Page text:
In 2011, the American Dietetic Association announced a name change to the Academy of Nutrition and Dietetics. The organization, with its over 100,000 dietitian members, positions itself as the nation’s policy voice on food and nutrition. The new name suggested new reach. Yet despite the addition of the word “nutrition,” the change did not extend to include the nutritionists who are not also dietitians. An upstart group of nutrition professionals – now operating as The Center for Nutrition Advocacy – had already begun a series of legislative victories that have effectively ended the era of the dietitians as the sole voice on the subject of nutrition.
The battle between dietitians and other professionals with historically more expansive views of the role of both food and dietary supplements in medicine and health has raged for at least a half century. The tide began to turn in a big way with the strategic intervention of the Board Certification of Nutrition Specialist (BCNS). The BCNS is tied to some of the most significant names in nutrition, including its Board member Jeffrey Bland, PhD, and allies such as Gretchen DuBois, executive director of the Alliance for Natural Health. The Board distinguished itself by achieving something no other nutrition certification had: accreditation through the National Committee for Competency Assurance (NCCA), the respected authority on certification. The non-dietitian nutritionists finally had a standard that could command respect from legislators and other policy makers.
I spoke with the individual who has been working with various teams and a network of organizations to shift this policy ground, Michael Stroka, JD, MBA, MS, CNS, LDN (pictured right). He shared that through the work of BCNS and the Center, seventeen “exclusionary bills” backed by the ADA/AND that would only recognize dietitians were “defeated or held from moving.” In 2011-2012 these were in California, Colorado, Hawaii, Illinois, Nevada, New Jersey, New York, Virginia, and West Virginia, Wisconsin. Amidst similar protective work in 2013-2014, the Center took another step forward: they were formally able to include non-dietitian nutritionists in legislation in the state of California.
The Center’s advocacy work has not been limited to state legislatures. Stroka shared that they have “had an increasing federal presence to ensure nutrition professionals are recognized in federal legislation and policies.” A core part of the work is in “educating legislators to the differences between dietitians and nutrition professionals.” A second relates to both the state and federal agendas. They filed two “substantive comments” to the Federal Trade Commission relative to “anti-competitive mechanisms employed by national and state dietetics associations.”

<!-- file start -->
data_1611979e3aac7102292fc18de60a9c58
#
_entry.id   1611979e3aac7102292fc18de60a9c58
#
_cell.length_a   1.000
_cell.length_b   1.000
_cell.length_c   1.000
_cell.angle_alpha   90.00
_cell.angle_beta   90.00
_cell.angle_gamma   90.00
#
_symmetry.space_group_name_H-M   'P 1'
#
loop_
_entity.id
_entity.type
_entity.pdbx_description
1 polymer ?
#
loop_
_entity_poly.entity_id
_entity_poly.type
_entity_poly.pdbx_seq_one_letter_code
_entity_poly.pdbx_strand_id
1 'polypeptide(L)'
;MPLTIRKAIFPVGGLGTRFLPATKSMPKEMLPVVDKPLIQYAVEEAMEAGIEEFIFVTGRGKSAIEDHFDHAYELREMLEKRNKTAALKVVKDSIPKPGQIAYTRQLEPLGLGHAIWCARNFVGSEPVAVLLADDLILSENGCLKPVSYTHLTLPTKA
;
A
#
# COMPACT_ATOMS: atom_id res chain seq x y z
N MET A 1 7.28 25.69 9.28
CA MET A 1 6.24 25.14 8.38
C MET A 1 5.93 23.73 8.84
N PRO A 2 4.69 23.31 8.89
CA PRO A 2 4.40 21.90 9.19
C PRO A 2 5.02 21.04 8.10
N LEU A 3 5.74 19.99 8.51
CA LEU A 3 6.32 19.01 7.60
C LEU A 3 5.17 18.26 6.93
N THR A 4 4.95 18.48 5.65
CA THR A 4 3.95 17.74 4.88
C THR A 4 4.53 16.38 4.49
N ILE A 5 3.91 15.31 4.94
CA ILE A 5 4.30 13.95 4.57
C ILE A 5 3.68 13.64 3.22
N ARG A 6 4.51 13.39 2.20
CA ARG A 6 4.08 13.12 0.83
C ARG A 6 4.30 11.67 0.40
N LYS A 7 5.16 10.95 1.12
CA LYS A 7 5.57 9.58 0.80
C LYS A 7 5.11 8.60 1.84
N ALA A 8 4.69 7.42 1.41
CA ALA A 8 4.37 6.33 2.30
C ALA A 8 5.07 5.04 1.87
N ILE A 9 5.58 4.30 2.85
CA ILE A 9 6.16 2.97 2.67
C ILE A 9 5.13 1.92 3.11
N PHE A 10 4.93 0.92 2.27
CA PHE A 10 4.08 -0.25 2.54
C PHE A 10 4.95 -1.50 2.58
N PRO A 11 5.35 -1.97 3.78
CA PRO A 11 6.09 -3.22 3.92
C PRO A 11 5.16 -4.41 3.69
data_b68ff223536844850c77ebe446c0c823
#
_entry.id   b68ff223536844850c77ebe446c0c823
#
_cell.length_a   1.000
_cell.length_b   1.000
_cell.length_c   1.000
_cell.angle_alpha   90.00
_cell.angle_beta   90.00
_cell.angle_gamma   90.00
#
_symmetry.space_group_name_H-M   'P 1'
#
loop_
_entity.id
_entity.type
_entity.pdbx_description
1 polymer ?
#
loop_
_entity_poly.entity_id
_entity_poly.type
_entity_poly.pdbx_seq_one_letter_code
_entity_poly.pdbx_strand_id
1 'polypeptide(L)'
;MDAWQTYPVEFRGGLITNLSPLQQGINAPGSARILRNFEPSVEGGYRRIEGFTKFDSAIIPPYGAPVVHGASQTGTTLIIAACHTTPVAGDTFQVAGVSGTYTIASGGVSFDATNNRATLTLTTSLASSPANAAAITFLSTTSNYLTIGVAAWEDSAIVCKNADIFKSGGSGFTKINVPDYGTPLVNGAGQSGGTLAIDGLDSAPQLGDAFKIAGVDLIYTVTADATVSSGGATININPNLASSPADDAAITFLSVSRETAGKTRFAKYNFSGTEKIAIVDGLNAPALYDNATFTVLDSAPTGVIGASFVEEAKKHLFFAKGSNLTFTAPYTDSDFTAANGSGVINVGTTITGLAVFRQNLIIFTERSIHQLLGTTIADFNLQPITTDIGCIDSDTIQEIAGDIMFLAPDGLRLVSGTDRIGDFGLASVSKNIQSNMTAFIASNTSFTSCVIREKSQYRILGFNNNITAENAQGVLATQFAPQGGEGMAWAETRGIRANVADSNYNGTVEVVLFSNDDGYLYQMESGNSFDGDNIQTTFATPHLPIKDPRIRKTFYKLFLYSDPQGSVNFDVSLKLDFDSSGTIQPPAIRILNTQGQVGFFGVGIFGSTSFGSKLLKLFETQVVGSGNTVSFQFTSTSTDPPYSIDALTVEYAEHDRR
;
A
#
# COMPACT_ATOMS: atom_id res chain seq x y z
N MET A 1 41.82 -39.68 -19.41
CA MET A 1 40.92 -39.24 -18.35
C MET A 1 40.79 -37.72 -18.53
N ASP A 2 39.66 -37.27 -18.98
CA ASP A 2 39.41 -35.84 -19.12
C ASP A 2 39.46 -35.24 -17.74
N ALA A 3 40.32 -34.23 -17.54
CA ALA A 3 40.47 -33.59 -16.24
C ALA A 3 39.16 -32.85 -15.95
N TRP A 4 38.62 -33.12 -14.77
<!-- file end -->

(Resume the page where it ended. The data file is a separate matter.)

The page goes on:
More remarkable even than their defensive work has been the Center’s stepwise insertion of the BCNS and the “Certified Nutritional Specialist” in federal regulations. Their strategic campaign has taken them to the Bureau of Labor Statistics Occupational Handbook website which now also “identifies the Certified Nutrition Specialist Credential as the advanced nutrition credential” in the Bureau’s definition of “Nutritional Professional.” They filed a successful brief that altered a key Centers for Medicare and Medicaid provision. The current language “now allows both dietitians and qualified nutrition professionals to give therapeutic diet orders in hospitals independent of physicians.” The rule previously named only dietitians. Finally, the Center “helped revise the Physician Compare (Medicare.gov resources) website to name nutrition professionals in addition to registered dietitians.”
Comment: The Welsh poet Dylan Thomas has his lead character in “Adventures in the Skin Trade” comment that, every now and then in life, one turns around and finds one has shed a skin. Interviewing Stroka was such a skin shedding for me relative to nutrition policy in the USA. I had not followed the strategic work of the BCNS-CNS-CAN collaboration until a colleague, Ruth Westreich , hosted a meet and greet in October 2015 at the Academy of Integrative Health and Medicine conference.
Clearly, the skin of ADA dominance that brought us the S.A.D. (Standard American Diet) is being peeled off, thanks in large part to this work. The lesson for all of us is that the success began not with railing against the dietitian monopoly. Rather, it began with setting a quality standard and then successfully getting third-party recognition via the NCCA.
Stroka is clear that he would like to draw resources to the Center that will allow them to amplify the Center’s advocacy work for a new view of nutrition both in D.C. and the other states. A face-off is emerging. On the one side, the Center and its set of sponsors – Emerson Ecologics, Integrative Therapeutics, Natural Partners, Standard Process and others. On the other, the dietitians’ Academy and their core supporters: National Dairy Council, Abbott Nutrition, and Pepsi Co. While hardly a level playing field relative to bankroll, all the more power to the BCNS and the Center for breaking the dietitian’s hegemony.